Sonographer of the Month: February
Eileen Nemec, RDCS, FASE
When and how did you get involved with cardiovascular ultrasound?
In 1983, I enlisted in the United States Air Force. The job selected for me, based on my pre- enlistment testing results, was that of a Cardiopulmonary Laboratory Specialist. This introduced me to the world of cardiovascular and pulmonary testing as well as respiratory therapy. Upon discharge from the Air Force in 1988, I pursued cardiac ultrasound as my career. About five years later I was given the opportunity to learn pediatric echocardiography through my employment at Mayo Clinic, and it’s been my love ever since.
What is the name and type of facility/institution in which you work, and what is your current position?
I am currently employed as a staff sonographer and accreditation liaison/quality assurance coordinator at a private practice cardiology group, the Children’s Heart Clinic in Minneapolis, MN.
When and how did you get involved with ASE?
I have been an ASE member since 1999. Once I became more active in the educational process of echocardiography through ASE lecturing opportunities, I finally understood the importance of also being active at both the local and national level with ultrasound societies. The ability to share knowledge and troubleshoot with others in the field of sonography is important. Physicians who also understand the importance of sonographer education has helped me stay actively involved in both arenas. I’ve developed many relationships with other ASE members over the years and really value those how those professional and personal relationships have impacted me.
What is your current role within ASE? In the past, have you been part of other committees, councils or taskforces?
Presently, I am on the 2013 Scientific Sessions planning committee. In the past I’ve worked on the ASE Guidelines and Standards Committee and Exam Development Task Forces with the ARDMS. I am also a board member of our local ultrasound society the Minnesota Society of Diagnostic Ultrasound (MSDU) and act as co-chair of the 2013 Cardiac Track Planning Committee for their annual ultrasound meeting.
Why do you volunteer for ASE?
I volunteer with ASE for the educational benefit, development of professional relationships, and because of the importance of sonographers having a voice on the national level in the career that they choose for themselves.
What is your advice to members that want to be more involved in their profession or with ASE?
Personal initiative is key here, so I would suggest they start on the local level. If you have a local ultrasound society, it’s a great way to network with other ultrasound professionals and build life-long relationships with them. There is always an opportunity to play a small part in your local society by volunteering to help with planning meetings, stuffing bags, and building your region’s understanding of the importance of sonographer education. Once you have your feet wet on the local level, attending an ASE-sponsored event like the Scientific Sessions could be next. It was my experience that once I was introduced to the high level of cardiovascular ultrasound professionals who speak at these meetings and the amount of time that goes into planning this type of meeting, I knew that I wanted to be part of the bigger picture that is the ASE. Membership alone makes you an important part of sustaining the society but once you become an “active member” it gives you have a much bigger stake in the success of the enterprise.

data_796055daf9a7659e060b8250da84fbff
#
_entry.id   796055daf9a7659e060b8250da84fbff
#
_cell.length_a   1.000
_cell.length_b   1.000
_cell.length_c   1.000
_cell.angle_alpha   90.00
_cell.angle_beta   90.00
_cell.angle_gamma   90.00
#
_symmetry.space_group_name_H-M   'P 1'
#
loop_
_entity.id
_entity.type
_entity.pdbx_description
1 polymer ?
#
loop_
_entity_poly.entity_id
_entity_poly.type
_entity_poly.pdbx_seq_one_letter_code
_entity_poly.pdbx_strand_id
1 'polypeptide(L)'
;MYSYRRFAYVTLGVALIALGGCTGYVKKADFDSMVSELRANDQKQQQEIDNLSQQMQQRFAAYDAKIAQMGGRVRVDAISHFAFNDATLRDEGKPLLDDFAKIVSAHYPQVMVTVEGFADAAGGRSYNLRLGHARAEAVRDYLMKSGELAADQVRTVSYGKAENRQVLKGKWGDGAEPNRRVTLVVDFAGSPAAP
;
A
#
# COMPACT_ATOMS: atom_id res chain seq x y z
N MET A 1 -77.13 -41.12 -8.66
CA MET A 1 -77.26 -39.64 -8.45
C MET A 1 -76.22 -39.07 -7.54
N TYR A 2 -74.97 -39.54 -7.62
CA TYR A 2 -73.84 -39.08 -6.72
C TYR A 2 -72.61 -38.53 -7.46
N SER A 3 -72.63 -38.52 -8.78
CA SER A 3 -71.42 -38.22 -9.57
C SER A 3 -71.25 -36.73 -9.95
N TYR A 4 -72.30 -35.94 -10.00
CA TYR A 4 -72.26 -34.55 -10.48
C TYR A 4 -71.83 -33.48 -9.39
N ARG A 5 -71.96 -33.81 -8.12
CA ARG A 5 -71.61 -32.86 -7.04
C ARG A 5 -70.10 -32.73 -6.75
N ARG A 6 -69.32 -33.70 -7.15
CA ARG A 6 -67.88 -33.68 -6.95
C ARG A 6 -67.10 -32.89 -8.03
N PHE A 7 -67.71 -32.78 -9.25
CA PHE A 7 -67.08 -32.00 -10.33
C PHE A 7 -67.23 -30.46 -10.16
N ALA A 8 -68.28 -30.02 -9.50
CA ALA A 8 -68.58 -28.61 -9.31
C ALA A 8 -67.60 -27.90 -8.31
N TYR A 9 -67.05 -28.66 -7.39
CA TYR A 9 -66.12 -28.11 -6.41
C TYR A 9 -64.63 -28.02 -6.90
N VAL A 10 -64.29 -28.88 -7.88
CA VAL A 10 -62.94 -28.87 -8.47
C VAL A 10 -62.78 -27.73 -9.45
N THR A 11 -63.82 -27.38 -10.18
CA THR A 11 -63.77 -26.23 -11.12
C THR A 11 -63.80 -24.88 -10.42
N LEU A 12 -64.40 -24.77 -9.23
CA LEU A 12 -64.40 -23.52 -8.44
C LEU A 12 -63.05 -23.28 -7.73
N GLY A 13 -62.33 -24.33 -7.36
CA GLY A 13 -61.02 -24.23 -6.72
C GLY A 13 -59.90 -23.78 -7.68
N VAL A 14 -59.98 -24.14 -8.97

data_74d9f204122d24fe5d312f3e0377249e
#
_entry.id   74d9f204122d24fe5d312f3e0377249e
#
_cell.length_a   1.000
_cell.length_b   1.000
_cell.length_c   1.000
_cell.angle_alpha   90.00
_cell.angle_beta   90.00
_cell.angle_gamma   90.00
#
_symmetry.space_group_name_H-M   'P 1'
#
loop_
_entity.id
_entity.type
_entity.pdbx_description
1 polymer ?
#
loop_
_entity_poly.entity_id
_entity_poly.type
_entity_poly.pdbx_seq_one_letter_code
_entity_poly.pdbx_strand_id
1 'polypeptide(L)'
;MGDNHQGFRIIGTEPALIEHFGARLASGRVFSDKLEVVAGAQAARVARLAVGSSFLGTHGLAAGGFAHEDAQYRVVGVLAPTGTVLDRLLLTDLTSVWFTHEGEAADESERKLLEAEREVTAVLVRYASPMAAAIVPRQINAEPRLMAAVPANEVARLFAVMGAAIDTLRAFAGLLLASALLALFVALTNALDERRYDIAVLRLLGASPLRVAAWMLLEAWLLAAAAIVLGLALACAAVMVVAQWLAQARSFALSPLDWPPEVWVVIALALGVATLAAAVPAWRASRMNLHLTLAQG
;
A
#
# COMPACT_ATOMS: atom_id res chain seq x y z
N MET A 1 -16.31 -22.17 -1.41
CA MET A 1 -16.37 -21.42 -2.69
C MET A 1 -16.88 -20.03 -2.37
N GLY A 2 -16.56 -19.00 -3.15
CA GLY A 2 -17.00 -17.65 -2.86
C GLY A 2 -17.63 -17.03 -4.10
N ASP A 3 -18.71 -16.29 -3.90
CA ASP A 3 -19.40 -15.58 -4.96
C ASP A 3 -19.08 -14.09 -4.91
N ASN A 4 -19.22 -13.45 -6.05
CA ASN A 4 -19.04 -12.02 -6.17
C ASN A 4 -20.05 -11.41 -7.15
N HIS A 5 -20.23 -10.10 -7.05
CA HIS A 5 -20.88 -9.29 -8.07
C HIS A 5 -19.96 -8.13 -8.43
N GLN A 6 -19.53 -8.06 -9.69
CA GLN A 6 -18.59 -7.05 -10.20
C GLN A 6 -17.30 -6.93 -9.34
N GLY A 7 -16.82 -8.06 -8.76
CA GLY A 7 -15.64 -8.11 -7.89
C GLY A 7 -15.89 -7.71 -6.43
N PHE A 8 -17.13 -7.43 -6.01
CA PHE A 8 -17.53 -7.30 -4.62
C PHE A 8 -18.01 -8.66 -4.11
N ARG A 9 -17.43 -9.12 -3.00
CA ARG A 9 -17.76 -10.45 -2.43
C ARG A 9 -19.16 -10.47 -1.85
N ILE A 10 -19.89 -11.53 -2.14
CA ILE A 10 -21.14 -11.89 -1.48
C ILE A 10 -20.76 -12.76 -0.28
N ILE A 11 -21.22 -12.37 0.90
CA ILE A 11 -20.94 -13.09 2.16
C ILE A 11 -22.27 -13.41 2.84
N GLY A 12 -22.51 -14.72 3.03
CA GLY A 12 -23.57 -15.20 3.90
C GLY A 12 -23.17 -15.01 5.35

What is your vision the future of cardiovascular sonography?
As a sonographer who has been in the field for 28 years, I’ve seen lots of change. With cost reduction in healthcare, education seems to have become less important to the employer and this is one thing I would like to see change for the future. The future of echocardiography seems bright if sonographers take their professional development seriously and stress the importance of employer/physician-supported education in both the workplace and on the national level. I don’t feel that sonographers can obtain the most state-of-the-art information through education provided only within the workplace or free CME online. It is necessary for sonographers to engage in multi-level education provided through attending national meetings. There is invaluable professional networking that only takes place on this level, and sonographers should be exposed to this at some time to aid in their professional development.
Secondly, I envision all workplace-related repetitive injuries for sonographers would be eliminated entirely. This may seem like a lofty goal but not impossible in my mind. Miniaturization of equipment and transducer design is a great way to address some of this. Obviously there still needs to be some work done here and I hold out hope that my wish can come true.